Dirt/Mud. If we’re being honest, I’ve never been one to avoid the mud and dirt, as can be seen by an album’s worth of photos of my face covered in mud or little Becca playing in sandboxes and mud puddles. But getting accustomed to dirt and mud in Panama is a whole new level. Although the main road through my town is now being paved with asphalt, most roads in my town are dirt roads and I’m routinely walking across fields or trampling through tall grass or woody areas. When it’s dry, walking along the roads leaves my feet caked in dust, and when it rains, they’re caked in mud. Keeping my feet clean is a never-ending battle I’ve essentially give up on. I’ll have clean feet in two years.
Switching languages. Compared to the days of my parents’ Peace Corps service, I have the opportunity to speak a lot of English. Although I don’t have reliable cell service in my community, I can usually send voice messages to friends and family and receive them too. And if I want to have a phone call to the U.S., I can take a fifteen-minute walk up to the water tank at the highest point in my town and talk there (if it’s not raining, then I lose reception). Plus, I’m close to other volunteers and can always go meet up with them. With all this English speaking, it can sometimes be difficult to fully immerse myself in Spanish. My Spanish has improved immensely since I arrived in country, but switching between languages sometimes has been something to get used to and I often find myself accidently inserting English words into Spanish conversation or not being able to come up with a word in English and using the Spanish one instead.
Talking about poop. Peace Corps volunteers like to talk about poop. In a world where constipation, diarrhea, parasites, bacteria, amoebas, and worms are all common occurrences, a normal bowel movement is something to brag about. Most of us at this point have already had the milestone poop test, where you poop in a cup and hand it to someone at a desk for them to determine what nasty thing is inhabiting your body and what medication you need to get it out. I can proudly say I was the first one of my group to complete this test after having severely painful stomach cramps from bacteria in my gut for several days back in March. Talking about poop is pretty normal for us now, and we like to compare our parasite or amoebas stories and even just complain about how its been four days since we’ve pooped. So please, when we come home for Christmas, excuse us when we ask the dinner table, “So how y’all been pooping lately?”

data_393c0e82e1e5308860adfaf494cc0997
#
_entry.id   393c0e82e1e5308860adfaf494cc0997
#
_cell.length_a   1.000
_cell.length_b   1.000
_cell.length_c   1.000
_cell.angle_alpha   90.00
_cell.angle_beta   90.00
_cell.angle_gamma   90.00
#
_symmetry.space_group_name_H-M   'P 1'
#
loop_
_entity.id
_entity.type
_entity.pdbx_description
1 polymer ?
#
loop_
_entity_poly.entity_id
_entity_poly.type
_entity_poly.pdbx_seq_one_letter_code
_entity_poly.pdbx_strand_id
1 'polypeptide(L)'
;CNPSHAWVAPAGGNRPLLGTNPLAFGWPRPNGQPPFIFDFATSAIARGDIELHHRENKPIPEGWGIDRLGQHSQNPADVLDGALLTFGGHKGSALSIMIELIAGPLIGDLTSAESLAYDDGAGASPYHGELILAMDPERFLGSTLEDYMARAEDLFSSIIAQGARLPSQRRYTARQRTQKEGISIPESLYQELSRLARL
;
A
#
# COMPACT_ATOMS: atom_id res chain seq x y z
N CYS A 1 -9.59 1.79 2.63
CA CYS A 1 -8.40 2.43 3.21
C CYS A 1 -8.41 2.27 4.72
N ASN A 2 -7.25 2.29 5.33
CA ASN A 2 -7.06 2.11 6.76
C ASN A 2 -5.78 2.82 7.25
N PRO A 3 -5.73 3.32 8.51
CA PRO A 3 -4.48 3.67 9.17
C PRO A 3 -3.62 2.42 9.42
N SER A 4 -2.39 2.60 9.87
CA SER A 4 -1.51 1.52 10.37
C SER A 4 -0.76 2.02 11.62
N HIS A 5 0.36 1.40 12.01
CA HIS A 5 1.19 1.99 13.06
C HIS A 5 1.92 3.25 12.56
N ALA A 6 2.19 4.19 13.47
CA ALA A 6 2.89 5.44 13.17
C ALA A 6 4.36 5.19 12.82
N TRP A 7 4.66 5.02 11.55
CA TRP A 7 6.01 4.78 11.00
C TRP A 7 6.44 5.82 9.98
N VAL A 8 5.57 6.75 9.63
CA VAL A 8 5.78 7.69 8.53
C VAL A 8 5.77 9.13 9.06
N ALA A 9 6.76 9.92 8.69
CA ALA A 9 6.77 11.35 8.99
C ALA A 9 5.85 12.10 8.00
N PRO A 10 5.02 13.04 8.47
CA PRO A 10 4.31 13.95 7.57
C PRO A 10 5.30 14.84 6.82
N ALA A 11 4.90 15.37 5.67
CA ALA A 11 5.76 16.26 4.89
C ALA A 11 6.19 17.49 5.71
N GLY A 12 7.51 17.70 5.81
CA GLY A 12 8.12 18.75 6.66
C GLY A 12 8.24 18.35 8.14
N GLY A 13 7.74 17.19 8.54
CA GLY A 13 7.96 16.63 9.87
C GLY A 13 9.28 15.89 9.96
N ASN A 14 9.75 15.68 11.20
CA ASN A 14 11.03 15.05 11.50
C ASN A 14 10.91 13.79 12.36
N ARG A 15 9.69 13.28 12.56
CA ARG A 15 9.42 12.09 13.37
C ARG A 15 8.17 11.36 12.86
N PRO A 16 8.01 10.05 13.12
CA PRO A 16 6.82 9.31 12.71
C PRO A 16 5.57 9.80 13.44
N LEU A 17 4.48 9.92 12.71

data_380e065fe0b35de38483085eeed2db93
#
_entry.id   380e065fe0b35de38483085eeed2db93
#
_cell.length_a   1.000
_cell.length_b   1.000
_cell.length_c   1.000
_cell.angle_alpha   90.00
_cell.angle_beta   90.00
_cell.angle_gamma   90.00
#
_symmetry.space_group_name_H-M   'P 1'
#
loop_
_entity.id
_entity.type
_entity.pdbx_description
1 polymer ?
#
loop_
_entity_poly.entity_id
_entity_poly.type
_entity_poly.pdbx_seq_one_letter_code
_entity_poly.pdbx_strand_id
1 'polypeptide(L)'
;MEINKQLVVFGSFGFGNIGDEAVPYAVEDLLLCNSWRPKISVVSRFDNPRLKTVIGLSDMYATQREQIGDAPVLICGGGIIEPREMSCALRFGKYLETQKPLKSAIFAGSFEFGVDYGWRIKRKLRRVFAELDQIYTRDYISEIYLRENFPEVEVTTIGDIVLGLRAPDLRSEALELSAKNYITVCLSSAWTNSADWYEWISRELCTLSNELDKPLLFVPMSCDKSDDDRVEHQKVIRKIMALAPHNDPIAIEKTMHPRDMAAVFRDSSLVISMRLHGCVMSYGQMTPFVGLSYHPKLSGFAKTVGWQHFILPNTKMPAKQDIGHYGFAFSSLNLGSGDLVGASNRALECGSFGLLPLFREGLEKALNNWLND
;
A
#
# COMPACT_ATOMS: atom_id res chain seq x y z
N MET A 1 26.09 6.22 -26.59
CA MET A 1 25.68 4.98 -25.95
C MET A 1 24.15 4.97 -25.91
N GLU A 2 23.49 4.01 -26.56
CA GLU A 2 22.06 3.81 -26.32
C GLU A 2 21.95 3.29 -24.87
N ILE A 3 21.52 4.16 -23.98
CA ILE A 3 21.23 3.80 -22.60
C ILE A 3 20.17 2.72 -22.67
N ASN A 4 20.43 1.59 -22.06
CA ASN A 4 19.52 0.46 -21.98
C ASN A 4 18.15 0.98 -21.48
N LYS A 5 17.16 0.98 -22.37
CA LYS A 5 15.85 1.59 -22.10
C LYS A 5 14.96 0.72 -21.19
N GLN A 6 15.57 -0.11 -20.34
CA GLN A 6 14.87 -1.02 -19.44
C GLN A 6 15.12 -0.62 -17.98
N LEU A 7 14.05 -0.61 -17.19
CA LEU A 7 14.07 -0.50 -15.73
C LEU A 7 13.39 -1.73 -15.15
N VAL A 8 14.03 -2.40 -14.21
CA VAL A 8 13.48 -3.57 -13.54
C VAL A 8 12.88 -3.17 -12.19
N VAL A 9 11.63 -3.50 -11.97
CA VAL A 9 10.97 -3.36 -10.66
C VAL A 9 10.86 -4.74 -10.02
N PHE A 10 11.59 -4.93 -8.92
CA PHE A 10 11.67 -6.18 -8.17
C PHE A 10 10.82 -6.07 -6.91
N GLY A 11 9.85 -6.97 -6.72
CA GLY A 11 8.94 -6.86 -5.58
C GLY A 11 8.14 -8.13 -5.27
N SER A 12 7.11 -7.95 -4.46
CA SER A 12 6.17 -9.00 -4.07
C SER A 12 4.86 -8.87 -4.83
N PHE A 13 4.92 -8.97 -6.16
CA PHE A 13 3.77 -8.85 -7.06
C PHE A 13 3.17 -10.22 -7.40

In the past six months, I’ve grown accustomed to a lot of things, many more than I wrote about in this blog. Earlier this week I was talking with another volunteer and we laughed at the thought that in most families the returned Peace Corps volunteer is always the crazy uncle or weird aunt, someone who asks strange questions and is a little different or has unbelievable stories. And while most of us will return to the U.S. in two years, go through culture shock, and then readjust to our lives in the states, there will always be that part of us that lived here, experienced Panama, and we will never quite be the same. Because although we joke about pooping out parasites or taking thirty-second frigid showers, the changes we go going through are more profound. And at least for me, the person I was is not the person I am.
I can shower with no more water than fits in a wine bottle, but I’ve also learned to make something I need from a piece of garbage because the store is an hour and half away. I can deal with spiders as big as my hand in my kitchen, but I’ve also learned how to be alone in my house, without cell phone service or connection to the outside world, every evening, sometimes dealing with my feelings of loneliness and isolation. I can switch from English to Spanish seamlessly, but I’ve also learned how to sit and converse with someone on a porch, without being in a rush, without checking my phone, and just enjoy, without thinking about the next thing I have to do.
The changes don’t always come quickly, but these six months have flown by, taking the new me with them, and leaving the old one behind. Almost every day I learn something new and slowly, over time, become accustomed to the changes in my life. It’s been a crazy six month start and I still have a year and half to go. And as much as the challenges and changes can be difficult and painful, I can’t wait to see what else this journey has waiting for me, down the dusty, or sometimes muddy, road.